Paul Pitsker was born near San Francisco in 1963. Though his artistic talent showed itself early, art as a career did not occur to him until his senior year in college, when he enrolled in a beginning level drawing class. That class so powerfully inspired him that it completely changed his mind about what he would do with his life.
Since then, he has exhibited widely throughout Southen California, in numerous solo and group shows in the company of renowned artists such as Peter Alexander, George Herms, John Baldessari, Yoko Ono, and Ed Ruscha. He has also received favorable notices by art historian Peter Frank and curator Alma Ruiz (Museum of Contemporary Art, Los Angeles).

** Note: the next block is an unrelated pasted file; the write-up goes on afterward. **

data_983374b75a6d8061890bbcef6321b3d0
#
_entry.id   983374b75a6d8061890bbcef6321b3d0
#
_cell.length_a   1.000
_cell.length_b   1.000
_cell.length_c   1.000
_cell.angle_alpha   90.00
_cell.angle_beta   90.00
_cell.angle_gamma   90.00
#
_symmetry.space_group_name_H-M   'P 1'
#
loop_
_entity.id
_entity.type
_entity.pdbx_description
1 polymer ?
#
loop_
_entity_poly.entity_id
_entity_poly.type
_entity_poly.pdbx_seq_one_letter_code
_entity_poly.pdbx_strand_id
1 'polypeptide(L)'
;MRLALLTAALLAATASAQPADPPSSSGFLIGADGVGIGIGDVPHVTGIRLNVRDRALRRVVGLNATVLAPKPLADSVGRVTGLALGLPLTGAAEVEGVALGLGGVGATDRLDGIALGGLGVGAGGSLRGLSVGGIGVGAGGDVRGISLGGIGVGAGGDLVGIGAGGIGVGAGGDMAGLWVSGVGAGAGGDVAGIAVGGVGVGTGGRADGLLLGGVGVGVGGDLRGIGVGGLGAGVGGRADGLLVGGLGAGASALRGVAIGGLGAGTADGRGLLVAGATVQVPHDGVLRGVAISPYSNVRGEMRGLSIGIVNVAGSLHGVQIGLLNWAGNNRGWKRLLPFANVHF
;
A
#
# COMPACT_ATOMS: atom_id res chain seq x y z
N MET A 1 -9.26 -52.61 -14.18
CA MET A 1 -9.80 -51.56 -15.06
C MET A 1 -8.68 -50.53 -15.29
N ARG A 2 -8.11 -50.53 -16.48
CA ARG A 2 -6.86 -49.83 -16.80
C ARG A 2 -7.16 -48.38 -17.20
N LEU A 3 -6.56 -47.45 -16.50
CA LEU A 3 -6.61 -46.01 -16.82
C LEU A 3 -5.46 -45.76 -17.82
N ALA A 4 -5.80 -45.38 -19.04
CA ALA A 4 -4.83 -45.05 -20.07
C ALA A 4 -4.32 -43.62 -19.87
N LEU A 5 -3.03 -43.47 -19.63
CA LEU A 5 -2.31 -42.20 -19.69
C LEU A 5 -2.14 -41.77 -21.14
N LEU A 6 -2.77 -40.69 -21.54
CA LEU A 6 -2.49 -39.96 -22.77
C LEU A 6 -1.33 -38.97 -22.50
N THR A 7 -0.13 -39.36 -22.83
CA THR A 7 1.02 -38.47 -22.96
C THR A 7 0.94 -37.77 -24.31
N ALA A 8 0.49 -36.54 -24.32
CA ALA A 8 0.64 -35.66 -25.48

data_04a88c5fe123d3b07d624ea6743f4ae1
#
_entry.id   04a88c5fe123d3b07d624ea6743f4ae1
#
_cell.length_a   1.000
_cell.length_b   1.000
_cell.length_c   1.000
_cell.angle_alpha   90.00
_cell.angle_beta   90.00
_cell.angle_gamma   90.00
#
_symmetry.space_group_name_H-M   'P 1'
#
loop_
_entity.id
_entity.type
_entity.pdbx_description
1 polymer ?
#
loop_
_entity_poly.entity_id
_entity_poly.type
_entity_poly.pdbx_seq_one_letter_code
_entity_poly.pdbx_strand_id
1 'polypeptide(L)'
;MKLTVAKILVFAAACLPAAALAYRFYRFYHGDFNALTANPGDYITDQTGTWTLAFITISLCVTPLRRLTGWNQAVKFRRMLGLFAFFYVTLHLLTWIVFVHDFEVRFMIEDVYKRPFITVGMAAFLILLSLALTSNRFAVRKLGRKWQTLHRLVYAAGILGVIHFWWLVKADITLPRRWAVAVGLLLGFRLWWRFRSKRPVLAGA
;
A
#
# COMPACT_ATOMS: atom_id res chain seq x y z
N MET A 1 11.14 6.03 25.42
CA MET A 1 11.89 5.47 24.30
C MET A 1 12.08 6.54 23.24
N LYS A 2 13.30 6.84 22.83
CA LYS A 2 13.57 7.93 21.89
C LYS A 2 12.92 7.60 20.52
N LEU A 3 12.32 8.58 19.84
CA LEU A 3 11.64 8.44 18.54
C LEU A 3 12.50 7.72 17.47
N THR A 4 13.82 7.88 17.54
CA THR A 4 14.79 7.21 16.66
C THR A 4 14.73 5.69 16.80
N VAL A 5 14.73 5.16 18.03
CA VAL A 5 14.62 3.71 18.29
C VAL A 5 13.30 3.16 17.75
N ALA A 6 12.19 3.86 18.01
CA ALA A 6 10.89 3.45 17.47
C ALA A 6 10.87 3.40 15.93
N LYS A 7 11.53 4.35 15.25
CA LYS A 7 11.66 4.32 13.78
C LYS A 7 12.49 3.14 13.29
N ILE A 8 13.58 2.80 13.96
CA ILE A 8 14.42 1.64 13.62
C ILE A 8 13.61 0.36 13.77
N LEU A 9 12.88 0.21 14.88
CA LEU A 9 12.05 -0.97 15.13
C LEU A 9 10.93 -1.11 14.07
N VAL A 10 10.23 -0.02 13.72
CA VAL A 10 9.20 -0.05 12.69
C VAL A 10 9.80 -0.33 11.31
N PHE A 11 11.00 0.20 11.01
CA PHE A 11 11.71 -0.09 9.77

In his "Strange Angels" series of oils on canvas, and his watercolor depictions of insects and small creatures, Pitsker is concerned with transformative states, existential dread and annihilation. The hyper-realistic yet dreamy quality of the watercolors is intended through their melodrama as a kind of existential passion play. The hybrid human/bird figures in "Strange Angels" exist in a surrealistic tableau that similarly evokes a spiritual enquiry. With citations as varied as ancient Egyptian mythology and Franz Kafka, Pitsker challenges the viewer to find personal meaning in small enigmatic spectacles of life, death and transformation.